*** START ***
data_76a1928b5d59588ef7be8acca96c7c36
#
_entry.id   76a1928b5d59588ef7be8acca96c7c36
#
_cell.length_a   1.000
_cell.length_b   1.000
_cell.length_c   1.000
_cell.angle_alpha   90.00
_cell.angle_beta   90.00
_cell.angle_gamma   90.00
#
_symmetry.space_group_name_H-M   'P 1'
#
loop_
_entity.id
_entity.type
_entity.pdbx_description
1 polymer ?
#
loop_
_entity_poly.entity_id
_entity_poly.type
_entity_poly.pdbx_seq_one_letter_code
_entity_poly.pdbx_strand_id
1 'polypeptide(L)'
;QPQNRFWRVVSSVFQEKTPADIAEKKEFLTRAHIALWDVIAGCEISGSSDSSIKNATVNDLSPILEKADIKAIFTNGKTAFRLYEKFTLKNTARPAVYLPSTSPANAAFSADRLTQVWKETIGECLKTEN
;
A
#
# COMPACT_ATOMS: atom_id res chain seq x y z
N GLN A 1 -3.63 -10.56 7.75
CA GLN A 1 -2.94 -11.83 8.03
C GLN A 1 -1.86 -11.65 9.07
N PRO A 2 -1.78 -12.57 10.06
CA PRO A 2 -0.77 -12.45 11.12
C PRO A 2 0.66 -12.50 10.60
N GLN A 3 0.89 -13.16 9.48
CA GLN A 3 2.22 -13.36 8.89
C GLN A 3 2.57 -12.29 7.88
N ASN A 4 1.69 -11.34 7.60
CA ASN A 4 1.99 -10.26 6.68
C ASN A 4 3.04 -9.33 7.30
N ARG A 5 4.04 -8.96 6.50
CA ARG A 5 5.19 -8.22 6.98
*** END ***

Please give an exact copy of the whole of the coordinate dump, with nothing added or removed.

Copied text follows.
data_76a1928b5d59588ef7be8acca96c7c36
#
_entry.id   76a1928b5d59588ef7be8acca96c7c36
#
_cell.length_a   1.000
_cell.length_b   1.000
_cell.length_c   1.000
_cell.angle_alpha   90.00
_cell.angle_beta   90.00
_cell.angle_gamma   90.00
#
_symmetry.space_group_name_H-M   'P 1'
#
loop_
_entity.id
_entity.type
_entity.pdbx_description
1 polymer ?
#
loop_
_entity_poly.entity_id
_entity_poly.type
_entity_poly.pdbx_seq_one_letter_code
_entity_poly.pdbx_strand_id
1 'polypeptide(L)'
;QPQNRFWRVVSSVFQEKTPADIAEKKEFLTRAHIALWDVIAGCEISGSSDSSIKNATVNDLSPILEKADIKAIFTNGKTAFRLYEKFTLKNTARPAVYLPSTSPANAAFSADRLTQVWKETIGECLKTEN
;
A
#
# COMPACT_ATOMS: atom_id res chain seq x y z
N GLN A 1 -3.63 -10.56 7.75
CA GLN A 1 -2.94 -11.83 8.03
C GLN A 1 -1.86 -11.65 9.07
N PRO A 2 -1.78 -12.57 10.06
CA PRO A 2 -0.77 -12.45 11.12
C PRO A 2 0.66 -12.50 10.60
N GLN A 3 0.89 -13.16 9.48
CA GLN A 3 2.22 -13.36 8.89
C GLN A 3 2.57 -12.29 7.88
N ASN A 4 1.69 -11.34 7.60
CA ASN A 4 1.99 -10.26 6.68
C ASN A 4 3.04 -9.33 7.30
N ARG A 5 4.04 -8.96 6.50
CA ARG A 5 5.19 -8.22 6.98